Via Mark Tapscott comes word of this excellent offer from our friends at Americans for Prosperity: Citizen oversight of the earmarking process. Let’s all offer some our time, plus our common sense and good judgment, to Rep. David Obey, his fellow appropriators and the House Democrats so that they don’t have to labor in secrecy to evaluate all those earmarks all by themselves. In a June 6, 2007, letter addressed to Obey, AFP president Tim Phillips writes,
Chairman Obey, I share your concern about unworthy projects receiving federal funding due to a lack of careful and thoughtful evaluation, and I agree that one individual working alone would have a very hard time completing this task in a timely manner.
However, I also think that thousands or millions of individual taxpayers working together could greatly aid you in completing your earmark request evaluations before you resort to sticking earmarks into un-amendable final legislation behind the closed doors of a conference committee. That’s why, on behalf of the thousands of Americans for Prosperity members from coast to coast, I’m writing to offer our help to you and your staff in evaluating this year’s earmark requests.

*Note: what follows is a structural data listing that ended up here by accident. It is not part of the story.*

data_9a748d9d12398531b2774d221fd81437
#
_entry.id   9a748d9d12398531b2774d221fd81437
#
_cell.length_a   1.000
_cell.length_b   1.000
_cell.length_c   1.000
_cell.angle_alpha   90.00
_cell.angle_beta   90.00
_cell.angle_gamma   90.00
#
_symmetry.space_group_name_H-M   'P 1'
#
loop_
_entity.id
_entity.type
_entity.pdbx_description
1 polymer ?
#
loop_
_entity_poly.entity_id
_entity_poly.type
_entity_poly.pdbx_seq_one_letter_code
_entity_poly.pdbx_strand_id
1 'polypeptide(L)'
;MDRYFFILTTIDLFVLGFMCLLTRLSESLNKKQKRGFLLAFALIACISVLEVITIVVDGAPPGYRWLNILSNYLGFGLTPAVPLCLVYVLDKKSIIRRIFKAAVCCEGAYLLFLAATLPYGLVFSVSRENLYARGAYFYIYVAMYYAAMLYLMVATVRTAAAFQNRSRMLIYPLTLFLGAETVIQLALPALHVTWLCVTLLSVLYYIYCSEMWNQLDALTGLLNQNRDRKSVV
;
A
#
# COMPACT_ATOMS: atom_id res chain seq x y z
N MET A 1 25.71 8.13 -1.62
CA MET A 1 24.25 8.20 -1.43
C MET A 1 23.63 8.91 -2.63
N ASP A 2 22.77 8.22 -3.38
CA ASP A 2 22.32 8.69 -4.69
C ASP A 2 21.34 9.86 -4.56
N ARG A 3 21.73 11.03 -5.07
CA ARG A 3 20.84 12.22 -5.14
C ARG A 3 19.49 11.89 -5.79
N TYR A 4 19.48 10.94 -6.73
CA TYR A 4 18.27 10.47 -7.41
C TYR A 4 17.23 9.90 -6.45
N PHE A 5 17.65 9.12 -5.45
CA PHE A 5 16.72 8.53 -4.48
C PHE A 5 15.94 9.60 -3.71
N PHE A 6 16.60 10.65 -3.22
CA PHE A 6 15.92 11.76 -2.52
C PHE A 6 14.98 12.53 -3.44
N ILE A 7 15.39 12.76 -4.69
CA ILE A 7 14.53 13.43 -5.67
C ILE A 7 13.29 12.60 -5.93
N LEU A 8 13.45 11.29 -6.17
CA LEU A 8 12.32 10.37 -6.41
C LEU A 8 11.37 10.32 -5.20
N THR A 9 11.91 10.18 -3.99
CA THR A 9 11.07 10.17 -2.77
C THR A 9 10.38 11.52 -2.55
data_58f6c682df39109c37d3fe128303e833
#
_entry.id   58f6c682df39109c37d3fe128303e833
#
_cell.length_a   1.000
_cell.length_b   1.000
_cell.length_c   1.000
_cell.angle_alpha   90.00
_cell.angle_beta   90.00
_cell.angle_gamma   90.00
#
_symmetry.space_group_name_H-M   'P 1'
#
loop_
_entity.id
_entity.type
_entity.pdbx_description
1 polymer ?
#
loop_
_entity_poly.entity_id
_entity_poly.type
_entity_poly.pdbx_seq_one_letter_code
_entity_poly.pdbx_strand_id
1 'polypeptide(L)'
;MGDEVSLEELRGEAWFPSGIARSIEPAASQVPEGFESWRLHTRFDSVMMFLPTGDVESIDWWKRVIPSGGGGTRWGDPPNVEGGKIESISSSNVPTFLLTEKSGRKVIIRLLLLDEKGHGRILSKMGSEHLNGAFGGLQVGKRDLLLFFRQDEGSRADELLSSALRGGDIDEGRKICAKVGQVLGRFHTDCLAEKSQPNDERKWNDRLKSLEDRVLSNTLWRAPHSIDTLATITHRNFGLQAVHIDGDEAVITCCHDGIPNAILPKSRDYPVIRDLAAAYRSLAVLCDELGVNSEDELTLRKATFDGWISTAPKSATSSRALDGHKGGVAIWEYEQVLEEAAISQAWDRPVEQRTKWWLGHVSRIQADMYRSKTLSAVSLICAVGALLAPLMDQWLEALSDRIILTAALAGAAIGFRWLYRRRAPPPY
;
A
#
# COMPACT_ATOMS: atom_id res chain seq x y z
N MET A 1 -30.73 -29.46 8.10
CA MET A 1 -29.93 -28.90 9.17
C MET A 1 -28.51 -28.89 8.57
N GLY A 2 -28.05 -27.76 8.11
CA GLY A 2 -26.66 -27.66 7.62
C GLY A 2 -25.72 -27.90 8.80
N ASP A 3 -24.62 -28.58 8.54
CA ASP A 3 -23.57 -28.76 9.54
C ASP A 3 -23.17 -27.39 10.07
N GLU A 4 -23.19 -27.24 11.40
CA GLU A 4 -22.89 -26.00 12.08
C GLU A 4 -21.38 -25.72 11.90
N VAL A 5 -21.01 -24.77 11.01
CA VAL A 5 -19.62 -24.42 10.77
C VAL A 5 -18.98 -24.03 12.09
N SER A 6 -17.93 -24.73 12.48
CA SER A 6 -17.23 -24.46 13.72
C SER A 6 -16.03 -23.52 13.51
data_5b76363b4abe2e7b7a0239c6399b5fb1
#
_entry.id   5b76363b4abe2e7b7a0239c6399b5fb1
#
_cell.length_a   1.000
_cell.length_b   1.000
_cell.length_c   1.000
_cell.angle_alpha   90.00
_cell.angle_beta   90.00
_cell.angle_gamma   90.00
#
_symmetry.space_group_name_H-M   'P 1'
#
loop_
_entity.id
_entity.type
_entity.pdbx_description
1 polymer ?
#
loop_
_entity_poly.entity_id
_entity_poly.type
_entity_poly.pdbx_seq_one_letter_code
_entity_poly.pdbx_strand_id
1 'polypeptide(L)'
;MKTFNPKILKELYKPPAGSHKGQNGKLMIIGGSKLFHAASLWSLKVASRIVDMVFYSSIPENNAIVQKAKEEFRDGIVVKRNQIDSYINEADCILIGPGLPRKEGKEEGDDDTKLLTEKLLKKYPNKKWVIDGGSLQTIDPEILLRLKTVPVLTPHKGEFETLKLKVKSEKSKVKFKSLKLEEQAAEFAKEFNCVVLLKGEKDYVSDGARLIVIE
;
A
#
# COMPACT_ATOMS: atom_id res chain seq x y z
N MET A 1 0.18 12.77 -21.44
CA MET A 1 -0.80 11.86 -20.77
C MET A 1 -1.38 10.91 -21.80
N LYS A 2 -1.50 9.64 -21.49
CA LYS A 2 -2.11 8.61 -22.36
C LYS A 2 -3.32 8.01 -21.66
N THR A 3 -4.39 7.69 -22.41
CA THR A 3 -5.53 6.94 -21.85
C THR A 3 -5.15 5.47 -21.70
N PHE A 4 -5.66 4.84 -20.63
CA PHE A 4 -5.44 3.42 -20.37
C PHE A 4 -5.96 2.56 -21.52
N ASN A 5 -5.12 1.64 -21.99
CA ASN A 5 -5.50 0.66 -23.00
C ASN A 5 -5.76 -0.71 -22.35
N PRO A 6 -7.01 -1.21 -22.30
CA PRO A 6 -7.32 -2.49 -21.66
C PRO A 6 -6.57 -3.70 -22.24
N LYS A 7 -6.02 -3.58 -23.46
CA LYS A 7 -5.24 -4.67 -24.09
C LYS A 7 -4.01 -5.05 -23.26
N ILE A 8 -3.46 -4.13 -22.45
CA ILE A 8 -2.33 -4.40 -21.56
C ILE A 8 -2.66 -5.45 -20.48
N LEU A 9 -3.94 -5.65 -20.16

As you know, Internet technology has made research faster and easier than at any previous time in human history. By releasing your 36,000 earmark requests to Americans for Prosperity, our allies in other pro-taxpayer groups and to concerned bloggers, we would be able to unleash taxpayers across the country in a cooperative effort to determine which Members of Congress may have financial conflicts attached to their earmark requests, which local projects may be unworthy of federal funding and which may have value to the taxpayers.
The Sunlight Foundation would be happy to join in that effort.
Actually, now that I think about it, at one time we were kicking around the idea that all requests for earmarks ought to be public, filed electronically with Congress, in a searchable, downloadable database. I can’t believe that organizations request hundreds of thousands or millions of dollars from Congress, and there’s no publicly available paper trail.